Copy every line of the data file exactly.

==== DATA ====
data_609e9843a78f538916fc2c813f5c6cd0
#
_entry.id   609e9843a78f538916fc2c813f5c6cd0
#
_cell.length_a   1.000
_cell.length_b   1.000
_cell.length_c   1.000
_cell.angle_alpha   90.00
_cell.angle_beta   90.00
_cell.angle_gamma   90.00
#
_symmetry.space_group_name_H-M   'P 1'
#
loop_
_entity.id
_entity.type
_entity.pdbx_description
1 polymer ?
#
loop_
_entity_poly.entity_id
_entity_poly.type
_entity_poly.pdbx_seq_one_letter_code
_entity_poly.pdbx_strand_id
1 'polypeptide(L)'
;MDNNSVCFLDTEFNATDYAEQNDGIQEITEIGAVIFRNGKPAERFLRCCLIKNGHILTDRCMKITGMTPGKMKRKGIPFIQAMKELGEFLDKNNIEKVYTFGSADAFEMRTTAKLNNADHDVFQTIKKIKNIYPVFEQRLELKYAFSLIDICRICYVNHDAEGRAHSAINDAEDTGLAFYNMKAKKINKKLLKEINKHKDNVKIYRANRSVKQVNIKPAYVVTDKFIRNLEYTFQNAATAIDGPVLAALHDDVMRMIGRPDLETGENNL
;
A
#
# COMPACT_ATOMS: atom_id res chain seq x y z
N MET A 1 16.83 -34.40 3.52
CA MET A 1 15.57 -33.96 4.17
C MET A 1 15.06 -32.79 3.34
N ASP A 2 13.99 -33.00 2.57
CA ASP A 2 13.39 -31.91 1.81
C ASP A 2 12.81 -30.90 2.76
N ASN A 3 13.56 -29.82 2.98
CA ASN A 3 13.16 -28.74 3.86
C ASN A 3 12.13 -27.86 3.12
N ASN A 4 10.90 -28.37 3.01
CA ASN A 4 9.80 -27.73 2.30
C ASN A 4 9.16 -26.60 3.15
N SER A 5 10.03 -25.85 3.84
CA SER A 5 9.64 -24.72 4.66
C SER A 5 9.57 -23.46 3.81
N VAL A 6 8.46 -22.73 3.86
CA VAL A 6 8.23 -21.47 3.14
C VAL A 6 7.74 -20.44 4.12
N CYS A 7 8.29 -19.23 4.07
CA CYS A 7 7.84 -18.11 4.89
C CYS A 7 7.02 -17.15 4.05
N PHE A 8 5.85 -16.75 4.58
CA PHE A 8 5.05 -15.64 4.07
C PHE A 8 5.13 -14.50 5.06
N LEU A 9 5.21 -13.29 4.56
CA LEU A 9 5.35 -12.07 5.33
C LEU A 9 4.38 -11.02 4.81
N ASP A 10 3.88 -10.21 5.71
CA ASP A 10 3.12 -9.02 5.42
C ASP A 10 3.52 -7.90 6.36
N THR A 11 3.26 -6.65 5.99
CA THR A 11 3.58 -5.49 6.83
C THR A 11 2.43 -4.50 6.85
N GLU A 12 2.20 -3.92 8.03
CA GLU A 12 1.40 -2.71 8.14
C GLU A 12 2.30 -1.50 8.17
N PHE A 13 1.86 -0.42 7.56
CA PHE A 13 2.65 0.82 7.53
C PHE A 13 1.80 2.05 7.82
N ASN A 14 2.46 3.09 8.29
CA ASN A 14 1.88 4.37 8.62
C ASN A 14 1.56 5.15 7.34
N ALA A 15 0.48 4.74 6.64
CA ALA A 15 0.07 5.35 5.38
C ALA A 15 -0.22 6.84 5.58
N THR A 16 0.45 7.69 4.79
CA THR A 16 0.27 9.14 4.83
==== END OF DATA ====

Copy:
data_609e9843a78f538916fc2c813f5c6cd0
#
_entry.id   609e9843a78f538916fc2c813f5c6cd0
#
_cell.length_a   1.000
_cell.length_b   1.000
_cell.length_c   1.000
_cell.angle_alpha   90.00
_cell.angle_beta   90.00
_cell.angle_gamma   90.00
#
_symmetry.space_group_name_H-M   'P 1'
#
loop_
_entity.id
_entity.type
_entity.pdbx_description
1 polymer ?
#
loop_
_entity_poly.entity_id
_entity_poly.type
_entity_poly.pdbx_seq_one_letter_code
_entity_poly.pdbx_strand_id
1 'polypeptide(L)'
;MDNNSVCFLDTEFNATDYAEQNDGIQEITEIGAVIFRNGKPAERFLRCCLIKNGHILTDRCMKITGMTPGKMKRKGIPFIQAMKELGEFLDKNNIEKVYTFGSADAFEMRTTAKLNNADHDVFQTIKKIKNIYPVFEQRLELKYAFSLIDICRICYVNHDAEGRAHSAINDAEDTGLAFYNMKAKKINKKLLKEINKHKDNVKIYRANRSVKQVNIKPAYVVTDKFIRNLEYTFQNAATAIDGPVLAALHDDVMRMIGRPDLETGENNL
;
A
#
# COMPACT_ATOMS: atom_id res chain seq x y z
N MET A 1 16.83 -34.40 3.52
CA MET A 1 15.57 -33.96 4.17
C MET A 1 15.06 -32.79 3.34
N ASP A 2 13.99 -33.00 2.57
CA ASP A 2 13.39 -31.91 1.81
C ASP A 2 12.81 -30.90 2.76
N ASN A 3 13.56 -29.82 2.98
CA ASN A 3 13.16 -28.74 3.86
C ASN A 3 12.13 -27.86 3.12
N ASN A 4 10.90 -28.37 3.01
CA ASN A 4 9.80 -27.73 2.30
C ASN A 4 9.16 -26.60 3.15
N SER A 5 10.03 -25.85 3.84
CA SER A 5 9.64 -24.72 4.66
C SER A 5 9.57 -23.46 3.81
N VAL A 6 8.46 -22.73 3.86
CA VAL A 6 8.23 -21.47 3.14
C VAL A 6 7.74 -20.44 4.12
N CYS A 7 8.29 -19.23 4.07
CA CYS A 7 7.84 -18.11 4.89
C CYS A 7 7.02 -17.15 4.05
N PHE A 8 5.85 -16.75 4.58
CA PHE A 8 5.05 -15.64 4.07
C PHE A 8 5.13 -14.50 5.06
N LEU A 9 5.21 -13.29 4.56
CA LEU A 9 5.35 -12.07 5.33
C LEU A 9 4.38 -11.02 4.81
N ASP A 10 3.88 -10.21 5.71
CA ASP A 10 3.12 -9.02 5.42
C ASP A 10 3.52 -7.90 6.36
N THR A 11 3.26 -6.65 5.99
CA THR A 11 3.58 -5.49 6.83
C THR A 11 2.43 -4.50 6.85
N GLU A 12 2.20 -3.92 8.03
CA GLU A 12 1.40 -2.71 8.14
C GLU A 12 2.30 -1.50 8.17
N PHE A 13 1.86 -0.42 7.56
CA PHE A 13 2.65 0.82 7.53
C PHE A 13 1.80 2.05 7.82
N ASN A 14 2.46 3.09 8.29
CA ASN A 14 1.88 4.37 8.62
C ASN A 14 1.56 5.15 7.34
N ALA A 15 0.48 4.74 6.64
CA ALA A 15 0.07 5.35 5.38
C ALA A 15 -0.22 6.84 5.58
N THR A 16 0.45 7.69 4.79
CA THR A 16 0.27 9.14 4.83